HIV Infection Is Linked To Higher Risk For Erectile Dysfunction In Men
Published: May 19, 2011 2:24 pm
Results from a recent study indicate that HIV-positive men who have sex with men are at an increased risk for erectile dysfunction compared to HIV-negative men who have sex with men. In particular, erectile dysfunction was significantly more prevalent in men with advanced HIV and AIDS who were between 40 and 59 years old.
HIV-positive men who have sex with men were also more likely to use prescription drugs to treat erectile dysfunction and more likely to engage in riskier sexual behavior. Men who had a steady partner were less likely to report problems with erectile dysfunction.
“Men with HIV, particularly men with HIV who develop AIDS, are more likely to develop erectile dysfunction than similarly aged men who are HIV negative. Sexual wellness is an important quality of life issue that deserves attention and should not be neglected,” said study authors Dr. Benjamin Breyer and Dr. Alan Shindel, urologists from the University of California at San Francisco and University of California at Davis, respectively, in correspondence with The AIDS Beacon.
“HIV-positive men should be aware that HIV may affect their erections, and that they should consult their physician if they start having problems,” they added.
Dr. Breyer and Dr. Shindel stated that follow-up studies would look into the cause for the higher risk in HIV-positive men.
“If we can learn what factors are most important (biological, psychological, etc), we can develop better interventions to help HIV-positive men maintain sexual wellness. We would be particularly interested in knowing if control of HIV infection with antiretroviral medications or attention to general health issues might help men maintain healthy sexual function,” they said.
Results from previous studies have suggested that HIV-positive men who have sex with men may have an increased risk of sexual problems, such as erectile dysfunction and decreased sexual desire, compared to the general population. Additionally, results from previous studies have indicated that HIV infection and AIDS increase the risk for declining sexual activity in men who have sex with men.
However, previous results have been conflicting due to small sample sizes, the survey methods used, and lack of an HIV-negative comparison group in some of the studies.
In this study, the researchers investigated the rates and risk factors for erectile dysfunction and premature ejaculation in HIV-positive men who have sex with men compared to HIV-negative men who have sex with men.
The study included 1,361 men, 236 of whom were HIV positive. The average age of participants was 42.6 years.
Study participants completed an Internet-based survey that included questions about their HIV status, demographic information such as age and race, drug use, sexual history, and sexual behavior and problems. Participants were also asked if they had ever seen a healthcare provider for any sexual problems or taken medications for erectile dysfunction, and if they had ever been treated for or diagnosed with health conditions such as diabetes, high blood pressure, and depression.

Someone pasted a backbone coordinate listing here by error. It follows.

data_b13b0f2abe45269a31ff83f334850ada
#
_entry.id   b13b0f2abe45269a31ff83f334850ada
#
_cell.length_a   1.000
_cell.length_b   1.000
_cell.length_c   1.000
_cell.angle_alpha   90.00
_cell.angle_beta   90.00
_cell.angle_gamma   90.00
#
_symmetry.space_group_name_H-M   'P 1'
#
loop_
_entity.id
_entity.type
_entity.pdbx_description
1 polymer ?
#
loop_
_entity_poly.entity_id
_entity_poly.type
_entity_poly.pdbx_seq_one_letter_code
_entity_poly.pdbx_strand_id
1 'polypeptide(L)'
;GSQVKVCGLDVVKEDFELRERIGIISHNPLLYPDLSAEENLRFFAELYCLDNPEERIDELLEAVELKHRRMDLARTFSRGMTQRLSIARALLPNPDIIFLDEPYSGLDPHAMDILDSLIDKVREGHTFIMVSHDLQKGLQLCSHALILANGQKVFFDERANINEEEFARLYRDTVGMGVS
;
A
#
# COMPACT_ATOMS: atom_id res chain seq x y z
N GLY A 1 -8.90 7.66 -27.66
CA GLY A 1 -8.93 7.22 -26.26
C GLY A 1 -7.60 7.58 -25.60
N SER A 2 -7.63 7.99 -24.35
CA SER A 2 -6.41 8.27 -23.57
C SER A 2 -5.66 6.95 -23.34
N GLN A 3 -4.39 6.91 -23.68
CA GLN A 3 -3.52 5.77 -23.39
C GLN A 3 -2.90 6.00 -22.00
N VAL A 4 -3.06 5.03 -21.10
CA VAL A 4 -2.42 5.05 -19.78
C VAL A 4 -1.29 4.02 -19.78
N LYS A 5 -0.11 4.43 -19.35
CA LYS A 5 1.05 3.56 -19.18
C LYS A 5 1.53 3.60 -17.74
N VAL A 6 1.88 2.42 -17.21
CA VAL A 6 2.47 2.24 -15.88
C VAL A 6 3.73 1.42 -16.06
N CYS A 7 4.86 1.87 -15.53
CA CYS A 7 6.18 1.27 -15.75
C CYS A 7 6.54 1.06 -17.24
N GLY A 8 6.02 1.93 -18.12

Since urinary tract problems are associated with sexual problems, participants completed an additional survey about lower urinary tract symptoms.
The authors only included completed surveys from participants 30 years or older in their analysis.
Results showed that HIV-positive men who have sex with men were about twice as likely to have erectile dysfunction compared to HIV-negative men who have sex with men, particularly in the 40 to 59 age group (about 12 percent of participants versus about 6 percent, respectively). Men with AIDS or a past history of AIDS were at greatest risk of erectile dysfunction.
The researchers also found a greater risk of premature ejaculation in men with advanced HIV between the ages of 30 and 39 (around 27 percent, compared to about 13 percent in HIV-negative men).
Men with HIV and AIDS reported higher rates of illicit drug use, depression, and severe lower urinary tract symptoms, compared to HIV-negative men. HIV-positive men were also significantly less likely to report a regular sexual partner and more likely to report risky sexual behavior and activity, such as sex with strangers or failure to use a condom.
Older age, diabetes, and severe lower urinary tract symptoms were associated with an increased risk for erectile dysfunction. Urinary tract symptoms were also associated with a higher risk for premature ejaculation.
The researchers found that men with a steady sexual partner had lower odds of reporting erectile dysfunction.
“It may be that men in a stable relationship have more regular sexual activity, or that men with stable partners don’t have as much anxiety about sexual activity,” suggested Dr. Breyer and Dr. Shindel.
“Partnered men may [also] be more likely to take care of their health (exercise, good diet, etc.) and might therefore have better erectile function due to better health. Since our study was just a survey, we can’t know for sure, but these are the leading theories,” they added
HIV-positive men younger than 60 years old were more likely to have sought help for sexual problems compared to HIV-negative men under 60. HIV-positive men were also more likely to use prescription drugs for erectile dysfunction (54 to 58 percent) compared to HIV-negative men (32 percent).
For more information, please see the study in AIDS Patient Care and STDs.
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